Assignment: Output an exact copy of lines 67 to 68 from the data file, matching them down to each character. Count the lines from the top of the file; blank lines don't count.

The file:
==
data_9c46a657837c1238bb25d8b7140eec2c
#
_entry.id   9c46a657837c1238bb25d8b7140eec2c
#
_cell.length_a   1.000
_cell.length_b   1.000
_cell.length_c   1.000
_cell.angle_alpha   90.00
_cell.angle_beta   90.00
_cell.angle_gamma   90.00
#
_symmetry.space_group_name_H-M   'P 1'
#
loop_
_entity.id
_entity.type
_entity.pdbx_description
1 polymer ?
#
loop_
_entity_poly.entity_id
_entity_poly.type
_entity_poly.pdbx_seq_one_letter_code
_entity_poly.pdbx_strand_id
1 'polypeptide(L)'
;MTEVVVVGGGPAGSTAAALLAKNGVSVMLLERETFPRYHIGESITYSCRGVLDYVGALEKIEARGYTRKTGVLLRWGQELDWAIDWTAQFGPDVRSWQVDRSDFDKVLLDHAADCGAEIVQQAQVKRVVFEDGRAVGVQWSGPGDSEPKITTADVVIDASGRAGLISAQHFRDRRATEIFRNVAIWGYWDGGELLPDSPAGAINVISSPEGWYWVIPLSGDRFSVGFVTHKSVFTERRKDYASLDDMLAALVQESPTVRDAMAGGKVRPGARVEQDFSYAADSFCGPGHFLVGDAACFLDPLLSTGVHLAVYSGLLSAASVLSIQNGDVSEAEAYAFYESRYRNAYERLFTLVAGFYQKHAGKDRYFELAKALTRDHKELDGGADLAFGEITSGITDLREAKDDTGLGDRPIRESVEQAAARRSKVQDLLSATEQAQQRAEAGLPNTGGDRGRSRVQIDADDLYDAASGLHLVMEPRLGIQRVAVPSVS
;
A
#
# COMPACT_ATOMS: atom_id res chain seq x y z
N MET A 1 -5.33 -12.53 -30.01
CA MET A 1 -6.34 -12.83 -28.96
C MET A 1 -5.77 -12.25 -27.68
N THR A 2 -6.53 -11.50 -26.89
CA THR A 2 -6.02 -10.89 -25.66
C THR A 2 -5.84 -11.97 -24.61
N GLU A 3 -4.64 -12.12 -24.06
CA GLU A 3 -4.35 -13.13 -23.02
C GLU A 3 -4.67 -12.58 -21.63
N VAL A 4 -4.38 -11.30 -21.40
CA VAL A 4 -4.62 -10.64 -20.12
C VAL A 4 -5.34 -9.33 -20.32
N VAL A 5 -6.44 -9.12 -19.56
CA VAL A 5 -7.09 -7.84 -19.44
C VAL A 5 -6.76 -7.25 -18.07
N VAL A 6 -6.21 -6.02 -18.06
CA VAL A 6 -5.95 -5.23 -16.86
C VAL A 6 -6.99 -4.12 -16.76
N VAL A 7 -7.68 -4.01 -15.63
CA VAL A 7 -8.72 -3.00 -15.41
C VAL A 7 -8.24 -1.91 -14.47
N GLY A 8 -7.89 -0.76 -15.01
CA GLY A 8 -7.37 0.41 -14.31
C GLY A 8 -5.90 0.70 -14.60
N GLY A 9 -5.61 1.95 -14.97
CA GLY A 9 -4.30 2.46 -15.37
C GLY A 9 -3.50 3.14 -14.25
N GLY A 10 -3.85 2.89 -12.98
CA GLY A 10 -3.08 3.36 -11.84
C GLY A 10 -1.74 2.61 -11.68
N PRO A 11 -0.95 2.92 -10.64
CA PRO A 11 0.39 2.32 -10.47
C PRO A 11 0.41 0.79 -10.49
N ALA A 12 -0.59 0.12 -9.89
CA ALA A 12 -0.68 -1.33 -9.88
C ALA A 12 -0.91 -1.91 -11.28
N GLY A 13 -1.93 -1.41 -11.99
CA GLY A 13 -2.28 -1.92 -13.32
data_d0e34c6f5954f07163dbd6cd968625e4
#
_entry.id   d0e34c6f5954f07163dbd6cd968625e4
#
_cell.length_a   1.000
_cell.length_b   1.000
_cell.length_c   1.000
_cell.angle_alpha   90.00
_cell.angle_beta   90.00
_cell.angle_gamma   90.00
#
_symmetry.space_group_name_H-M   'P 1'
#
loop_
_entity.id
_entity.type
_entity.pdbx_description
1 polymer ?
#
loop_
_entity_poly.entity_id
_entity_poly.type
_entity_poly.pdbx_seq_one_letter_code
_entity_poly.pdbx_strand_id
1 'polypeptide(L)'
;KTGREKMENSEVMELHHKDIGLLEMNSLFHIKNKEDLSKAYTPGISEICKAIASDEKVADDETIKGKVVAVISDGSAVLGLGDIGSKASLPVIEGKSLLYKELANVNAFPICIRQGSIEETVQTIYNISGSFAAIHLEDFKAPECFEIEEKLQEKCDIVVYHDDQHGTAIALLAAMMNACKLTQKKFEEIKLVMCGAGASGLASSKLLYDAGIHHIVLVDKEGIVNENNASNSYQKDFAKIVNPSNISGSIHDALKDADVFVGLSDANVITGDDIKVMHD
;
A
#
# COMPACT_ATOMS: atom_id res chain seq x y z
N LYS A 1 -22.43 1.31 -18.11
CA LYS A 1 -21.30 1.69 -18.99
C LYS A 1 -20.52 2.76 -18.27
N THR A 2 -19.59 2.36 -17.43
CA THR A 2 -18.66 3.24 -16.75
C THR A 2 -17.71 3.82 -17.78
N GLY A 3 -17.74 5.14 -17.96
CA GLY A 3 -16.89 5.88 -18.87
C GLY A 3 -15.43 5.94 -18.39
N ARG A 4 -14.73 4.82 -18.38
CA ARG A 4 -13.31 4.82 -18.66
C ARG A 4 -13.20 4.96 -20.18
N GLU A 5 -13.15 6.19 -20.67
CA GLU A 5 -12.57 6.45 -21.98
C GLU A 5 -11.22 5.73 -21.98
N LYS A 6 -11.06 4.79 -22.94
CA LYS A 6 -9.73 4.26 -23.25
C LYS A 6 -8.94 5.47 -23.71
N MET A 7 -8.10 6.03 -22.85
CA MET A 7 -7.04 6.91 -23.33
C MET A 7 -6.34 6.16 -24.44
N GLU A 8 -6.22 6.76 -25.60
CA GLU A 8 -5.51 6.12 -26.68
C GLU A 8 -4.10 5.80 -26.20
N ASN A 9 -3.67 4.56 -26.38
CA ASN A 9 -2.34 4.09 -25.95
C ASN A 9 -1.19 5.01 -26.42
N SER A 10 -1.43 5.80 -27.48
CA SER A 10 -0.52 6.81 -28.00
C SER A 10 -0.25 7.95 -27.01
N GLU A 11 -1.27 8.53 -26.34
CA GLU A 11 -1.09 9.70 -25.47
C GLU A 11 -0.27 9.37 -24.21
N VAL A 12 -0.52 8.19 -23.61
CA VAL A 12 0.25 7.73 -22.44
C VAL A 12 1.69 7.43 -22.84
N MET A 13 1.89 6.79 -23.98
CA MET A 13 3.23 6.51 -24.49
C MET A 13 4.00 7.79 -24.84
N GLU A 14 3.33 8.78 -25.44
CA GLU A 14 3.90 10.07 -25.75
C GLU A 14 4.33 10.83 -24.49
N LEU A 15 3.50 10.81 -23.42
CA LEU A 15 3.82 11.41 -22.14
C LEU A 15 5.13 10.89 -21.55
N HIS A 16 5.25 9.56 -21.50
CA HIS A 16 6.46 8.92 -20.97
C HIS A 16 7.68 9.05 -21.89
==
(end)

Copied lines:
N GLY A 13 -1.93 -1.41 -11.99
CA GLY A 13 -2.28 -1.92 -13.32